Making his mark
From challenging on air discussions with local residents, to celebrity meet and greets, and charitable stunts to raise money for deserving community causes; Mark Darin declares he loves his job … well almost.
Attention please, Mark Darin has a public service announcement.
“If the whole of the Sunshine Coast could change their day to get up at 10am, then I could get to work around 8.30am and I would have the best job in the world,” he says in jest to his early morning wake-up call.
It can be tough doing mornings and my family cops the most of it, I get home midday/1pm and have this overwhelming urge to fall asleep and you lose half your life. The Sunshine Coast gets me bright, energetic and fun for the four hours of the show, but my family cop me grumpy and tired.
“I joke and call it the breakfast anvil, there’s one of those implanted right here on me (back of neck) and that weighs me down. It’s a terrible whinge to have, because it really is the hardest thing about my job, and it doesn’t seem to affect Caroline which drives me nuts.”
Mark is one half of 92.7 Mix FM’s breakfast show, the number one radio show on the Sunshine Coast, and a title he and Caroline Hutchinson have held for over a decade.
“I was lucky, I just clicked with Caroline straight away, she was already here and had a huge following and we just clicked, it was really weird,” he says.
“Everyone says we get on like an old married couple, but for me she’s more of an older sister, and that’s where the niggling and stupid fights come from, which people seem to enjoy. We were really lucky, people took to it and they took to me.”
Before Mark made a name for himself on the Sunny Coast 14 years ago, he dragged around Australia, working in radio in Townsville, Sydney and Brisbane – a far cry from the civil engineering career he almost carved out for himself.
“I always had a thing for radio, I was always obsessed with it, but just didn't have the courage to take a dive into putting myself out there. I was living in Gosford and commuting to Newcastle (to study civil engineering), so I was listening to a lot of radio,” he says.
“I was listening to Helen and Mikey and found I was responding to them just as fast and in my opinion just as funny, and I thought, ‘I can do this’.”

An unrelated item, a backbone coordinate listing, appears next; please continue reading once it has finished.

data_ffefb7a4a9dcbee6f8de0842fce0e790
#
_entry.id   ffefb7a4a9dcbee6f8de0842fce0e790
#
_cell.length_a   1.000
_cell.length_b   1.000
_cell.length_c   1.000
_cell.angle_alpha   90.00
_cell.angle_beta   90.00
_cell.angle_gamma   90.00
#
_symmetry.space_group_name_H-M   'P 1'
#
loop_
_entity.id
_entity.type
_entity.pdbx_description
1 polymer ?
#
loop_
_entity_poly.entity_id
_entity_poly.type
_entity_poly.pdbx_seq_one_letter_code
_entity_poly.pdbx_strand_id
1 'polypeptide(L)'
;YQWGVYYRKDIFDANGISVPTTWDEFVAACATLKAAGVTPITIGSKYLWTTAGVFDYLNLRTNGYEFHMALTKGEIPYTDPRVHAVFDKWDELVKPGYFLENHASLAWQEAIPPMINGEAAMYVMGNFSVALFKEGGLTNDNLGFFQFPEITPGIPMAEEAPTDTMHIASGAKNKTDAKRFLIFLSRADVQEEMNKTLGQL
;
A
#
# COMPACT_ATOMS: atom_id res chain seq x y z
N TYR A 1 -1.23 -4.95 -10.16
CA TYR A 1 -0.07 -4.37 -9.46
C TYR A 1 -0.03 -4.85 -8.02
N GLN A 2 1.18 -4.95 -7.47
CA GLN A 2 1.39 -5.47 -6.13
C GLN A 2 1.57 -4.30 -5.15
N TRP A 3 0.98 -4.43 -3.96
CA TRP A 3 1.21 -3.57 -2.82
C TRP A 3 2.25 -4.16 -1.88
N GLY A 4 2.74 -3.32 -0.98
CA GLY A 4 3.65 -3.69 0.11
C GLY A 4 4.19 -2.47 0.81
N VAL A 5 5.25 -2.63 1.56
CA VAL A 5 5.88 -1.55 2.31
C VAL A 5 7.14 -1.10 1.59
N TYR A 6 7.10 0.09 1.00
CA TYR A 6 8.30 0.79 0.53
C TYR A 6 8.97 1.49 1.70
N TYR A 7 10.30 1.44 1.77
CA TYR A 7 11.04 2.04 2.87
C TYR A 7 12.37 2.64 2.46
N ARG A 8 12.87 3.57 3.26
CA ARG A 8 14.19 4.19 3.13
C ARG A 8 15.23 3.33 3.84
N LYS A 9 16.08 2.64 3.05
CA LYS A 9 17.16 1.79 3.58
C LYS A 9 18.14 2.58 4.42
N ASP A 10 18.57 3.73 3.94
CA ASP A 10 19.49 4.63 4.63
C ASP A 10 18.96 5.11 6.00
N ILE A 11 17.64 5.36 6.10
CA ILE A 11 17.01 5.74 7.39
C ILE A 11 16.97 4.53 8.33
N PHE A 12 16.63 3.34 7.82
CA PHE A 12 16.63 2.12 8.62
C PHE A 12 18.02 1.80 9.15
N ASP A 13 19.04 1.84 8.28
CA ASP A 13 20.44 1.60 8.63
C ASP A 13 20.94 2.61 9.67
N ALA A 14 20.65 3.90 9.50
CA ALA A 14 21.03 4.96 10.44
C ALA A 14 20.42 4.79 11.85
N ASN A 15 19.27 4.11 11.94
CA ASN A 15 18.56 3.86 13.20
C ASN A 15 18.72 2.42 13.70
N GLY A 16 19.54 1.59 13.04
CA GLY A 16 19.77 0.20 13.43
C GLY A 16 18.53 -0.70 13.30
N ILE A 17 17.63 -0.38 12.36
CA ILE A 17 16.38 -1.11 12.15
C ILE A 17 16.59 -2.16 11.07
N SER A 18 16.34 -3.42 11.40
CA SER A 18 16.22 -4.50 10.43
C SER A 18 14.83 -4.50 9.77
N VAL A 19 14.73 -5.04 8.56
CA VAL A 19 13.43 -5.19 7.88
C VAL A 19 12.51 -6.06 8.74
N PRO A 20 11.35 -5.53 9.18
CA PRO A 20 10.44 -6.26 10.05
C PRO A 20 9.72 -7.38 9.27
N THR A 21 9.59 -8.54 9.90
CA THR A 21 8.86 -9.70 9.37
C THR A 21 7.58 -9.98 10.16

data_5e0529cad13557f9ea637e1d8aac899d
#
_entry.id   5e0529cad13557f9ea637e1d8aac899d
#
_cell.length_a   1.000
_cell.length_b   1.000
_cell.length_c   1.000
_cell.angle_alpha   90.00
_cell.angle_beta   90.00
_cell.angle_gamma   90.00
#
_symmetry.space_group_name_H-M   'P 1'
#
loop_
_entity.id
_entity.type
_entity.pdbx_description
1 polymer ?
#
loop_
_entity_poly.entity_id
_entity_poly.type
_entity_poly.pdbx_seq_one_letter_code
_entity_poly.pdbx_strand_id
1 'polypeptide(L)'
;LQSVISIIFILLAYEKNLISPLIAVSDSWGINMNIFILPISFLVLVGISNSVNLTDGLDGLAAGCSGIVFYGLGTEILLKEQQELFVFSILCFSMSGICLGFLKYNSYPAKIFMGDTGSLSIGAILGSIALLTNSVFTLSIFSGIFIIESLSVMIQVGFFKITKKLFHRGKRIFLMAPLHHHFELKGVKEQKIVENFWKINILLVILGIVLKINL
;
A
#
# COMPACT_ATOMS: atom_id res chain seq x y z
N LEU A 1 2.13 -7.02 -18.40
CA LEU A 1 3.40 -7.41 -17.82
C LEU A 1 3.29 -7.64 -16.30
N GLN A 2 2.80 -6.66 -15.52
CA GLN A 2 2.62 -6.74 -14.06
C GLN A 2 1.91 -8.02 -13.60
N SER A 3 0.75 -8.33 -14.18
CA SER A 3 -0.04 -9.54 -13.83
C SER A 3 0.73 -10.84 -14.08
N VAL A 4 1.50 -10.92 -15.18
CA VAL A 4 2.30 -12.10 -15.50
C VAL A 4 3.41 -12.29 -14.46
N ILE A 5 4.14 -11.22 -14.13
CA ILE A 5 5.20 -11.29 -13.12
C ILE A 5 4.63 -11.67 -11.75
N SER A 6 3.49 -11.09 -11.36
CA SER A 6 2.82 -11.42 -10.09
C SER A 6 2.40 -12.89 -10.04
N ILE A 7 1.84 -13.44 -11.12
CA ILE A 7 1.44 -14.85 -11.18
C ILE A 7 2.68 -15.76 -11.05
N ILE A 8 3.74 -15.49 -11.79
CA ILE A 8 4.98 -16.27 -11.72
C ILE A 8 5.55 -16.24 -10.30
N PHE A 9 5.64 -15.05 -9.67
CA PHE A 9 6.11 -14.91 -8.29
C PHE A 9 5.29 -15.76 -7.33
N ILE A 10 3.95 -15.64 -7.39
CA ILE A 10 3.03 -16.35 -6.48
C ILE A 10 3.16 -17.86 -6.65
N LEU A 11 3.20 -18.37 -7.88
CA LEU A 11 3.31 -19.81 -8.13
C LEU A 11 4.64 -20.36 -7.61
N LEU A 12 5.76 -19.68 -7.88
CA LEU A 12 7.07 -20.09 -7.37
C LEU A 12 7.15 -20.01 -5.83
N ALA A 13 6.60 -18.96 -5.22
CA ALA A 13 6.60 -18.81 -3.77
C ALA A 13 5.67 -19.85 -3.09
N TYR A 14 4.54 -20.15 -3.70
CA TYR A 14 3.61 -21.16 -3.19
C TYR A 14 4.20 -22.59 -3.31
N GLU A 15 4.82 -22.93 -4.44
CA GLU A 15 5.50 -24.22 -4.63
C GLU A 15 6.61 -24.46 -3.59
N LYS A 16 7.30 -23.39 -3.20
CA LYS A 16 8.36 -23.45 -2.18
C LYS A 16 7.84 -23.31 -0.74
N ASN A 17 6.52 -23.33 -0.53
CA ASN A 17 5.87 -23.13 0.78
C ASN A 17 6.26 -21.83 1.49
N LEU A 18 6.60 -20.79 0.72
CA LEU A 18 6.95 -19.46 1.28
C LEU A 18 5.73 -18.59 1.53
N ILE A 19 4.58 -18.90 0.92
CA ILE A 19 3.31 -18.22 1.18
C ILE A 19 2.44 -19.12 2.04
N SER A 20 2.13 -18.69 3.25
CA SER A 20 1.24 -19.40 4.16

Mark worked at the Newcastle University radio station, as well as the community radio station on the Central Coast and he got his big break in 1996, when he bumped into an old school friend, who had already done the country circuit and was hosting a night show in Gosford.
I said, ‘I’m really keen to get into radio,’ and now that I’m a radio announcer, I realise every second person comes up to you and says that,” he says with a laugh.
“But he knew I was a bit of a joker from school, he was the school captain and I was always doing voices and impersonations.”
Mark worked on the show for free for six months, then left uni and gave himself a year to find a job.
“I got my first real full time job as an announcer on air all by myself in 1997 in a little town called Mudgee in New South Wales, that was the start of it,” he says.
As Mark says, he and Caroline have clicked from their introduction and it’s this relatability and genuine approach which has become their winning formula.
“Caroline had laid this foundation of trust and people really believe in her, I’m lucky enough that I’ve literally ridden her coat-tails and added to what she does and annoyed the hell out of her in the process,” he says.
“I gave up trying to be something else on air, you start early and think I’ve got to be funny, so everything that comes out of my mouth has some half-arsed gag to it, which is fine and a lot of fun, but I find that a little bit exhausting and I think the audience can as well. There is a lot of serious stuff out there that you can’t just spin off into a gag, or completely avoid that topic because you can’t be funny about it.”
Mark drives the show, operating the panel, computers, recordings, playbacks, sound grabs, as well as the banter and conversation.
We very much follow the news, local news is always first but sometimes it doesn’t capture everyone’s attention, so you move onto something else that might be national or international. There are always half a dozen stories each day which seem to capture most people’s attention and we need to be part of that conversation,” he says.
“Each time we come up to talk topics, Caroline and I will bounce a few ideas off before everything goes to air, we have a final 20 second chat, ‘Is this the best we can do?’ We’re ready to can it literally as the mic goes on and move onto something else if it doesn’t feel right.”
As the clock turns 9am, the day’s not over for the duo, they have a phone interview scheduled with Scotty Cam from The Block, which will air the next morning.
“You can't get people when you want them all the time, if I had it my way, every single person we interview would be right there in front of me in the studio and that’s just not possible, so I’ve had to let go of that,” Mark says.
“I tend to record about half of the interviews we do after 9am and play them the next day. I don’t like not being live, but it’s necessary because people can call anytime with a lost dog and you’re in the middle of an interview or talk topic, so you do have to have that little bit of organisation and flow, so everyone gets a piece of the pie.”
Within seconds of wrapping the interview with Scotty, Mark is already trimming the six-minute chat into a more palatable bite ready for the airwaves bright and early tomorrow.
Most memorable day on air?
“I’ve done a few kooky things on air, I’ve jumped out of a plane, I’ve stripped down to a man-kini in front of Lisa Curry, I’ve had a prostate exam live on air; but I’ve got to say, cracking $400,000 for Give Me 5 For Kids was pretty remarkable.”